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Getting Started

We recommend organizing your source code like this:

├── src/
│   ├── commonMain/
│   │   └── kotlin/
│   │       └── <packages>/
│   │           └── model.kt (common model for client (JS) and server (JVM))
│   └── jsMain/
│       ├── kotlin/
│       │   └── <packages>/
│       │       └── app.kt  (contains main function)
│       └── resources/
│           └── index.html  (starting point for your app)
├── build.gradle.kts  (dependencies and tasks)
└── settings.gradle.kts  (project name)

The index.html is just a normal web-page. Be sure to include the resulting script-file from your KotlinJS-build. You can mark an element of your choice with an id (or use the body) to later mount your fritz2 elements to it:

<!doctype html>
    <meta charset="UTF-8">
    <meta content="width=device-width, initial-scale=1" name="viewport">
  <body id="target">
    <script src="<project-name>.js"></script>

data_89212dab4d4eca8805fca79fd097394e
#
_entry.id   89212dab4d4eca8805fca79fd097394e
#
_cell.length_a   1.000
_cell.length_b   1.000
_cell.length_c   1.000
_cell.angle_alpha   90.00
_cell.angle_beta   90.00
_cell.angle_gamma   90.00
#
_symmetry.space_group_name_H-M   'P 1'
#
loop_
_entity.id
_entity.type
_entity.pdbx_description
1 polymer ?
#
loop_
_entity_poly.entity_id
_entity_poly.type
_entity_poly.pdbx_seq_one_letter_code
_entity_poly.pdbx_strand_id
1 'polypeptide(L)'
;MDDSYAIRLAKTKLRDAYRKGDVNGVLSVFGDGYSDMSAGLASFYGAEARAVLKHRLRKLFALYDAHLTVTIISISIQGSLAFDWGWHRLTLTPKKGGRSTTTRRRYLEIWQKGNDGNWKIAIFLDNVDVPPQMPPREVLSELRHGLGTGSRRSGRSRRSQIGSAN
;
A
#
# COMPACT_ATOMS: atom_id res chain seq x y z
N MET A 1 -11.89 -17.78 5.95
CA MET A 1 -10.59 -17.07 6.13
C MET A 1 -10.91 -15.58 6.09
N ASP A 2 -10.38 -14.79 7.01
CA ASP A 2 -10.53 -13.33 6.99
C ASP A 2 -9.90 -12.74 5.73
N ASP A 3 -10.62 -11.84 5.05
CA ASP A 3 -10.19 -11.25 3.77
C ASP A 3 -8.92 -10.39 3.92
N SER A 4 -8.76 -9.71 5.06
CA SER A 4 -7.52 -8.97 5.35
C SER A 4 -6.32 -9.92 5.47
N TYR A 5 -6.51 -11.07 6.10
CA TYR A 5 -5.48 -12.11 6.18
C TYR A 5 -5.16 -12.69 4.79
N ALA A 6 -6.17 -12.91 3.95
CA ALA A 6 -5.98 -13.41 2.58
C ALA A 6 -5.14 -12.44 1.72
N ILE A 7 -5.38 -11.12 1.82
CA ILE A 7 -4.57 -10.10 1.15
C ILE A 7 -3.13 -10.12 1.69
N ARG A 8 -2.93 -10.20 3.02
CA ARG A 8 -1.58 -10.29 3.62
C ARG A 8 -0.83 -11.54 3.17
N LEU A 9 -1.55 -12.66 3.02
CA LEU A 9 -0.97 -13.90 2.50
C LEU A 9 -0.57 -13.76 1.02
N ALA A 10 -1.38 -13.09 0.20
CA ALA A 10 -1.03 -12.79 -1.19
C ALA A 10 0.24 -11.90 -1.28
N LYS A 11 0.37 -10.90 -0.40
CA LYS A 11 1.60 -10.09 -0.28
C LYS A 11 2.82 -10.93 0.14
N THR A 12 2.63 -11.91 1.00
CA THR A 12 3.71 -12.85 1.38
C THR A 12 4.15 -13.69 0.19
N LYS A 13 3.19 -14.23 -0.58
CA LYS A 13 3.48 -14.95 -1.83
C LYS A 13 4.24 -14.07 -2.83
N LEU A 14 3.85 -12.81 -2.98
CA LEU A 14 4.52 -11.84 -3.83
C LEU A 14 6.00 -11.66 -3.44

app.kt is the starting point of your fritz2 app, so make sure it has a main-function. Inside main, create some content by opening a render context and mount it to the DOM of your index.html:

fun main() {
    render("#target") { // using id selector here, leave blank to use document.body
        h1 { +"My App" }
        div("some-fix-css-class") {
            p(id = "someId") {
                +"Hello World!"

components example basics

When calling render like that, your content will be mounted to an HTMLElement with id="target". If you want to mount your content to the body of your index.html, you can omit this parameter. Instead of using the selector string with the querySelector syntax, you can also specify an HTMLElement directly on the targetElement parameter. Setting the override parameter to false means that your content will be appended. By default, all child elements will be removed before your content is appended to the targetElement.

Run the project by calling ./gradlew jsRun in your project’s main directory. Add --continuous to enable automatic building and reloading in the browser after changing your code.

And voilà, you are done! Maybe you would like to create some more versatile HTML now?

Distributed by a MIT license.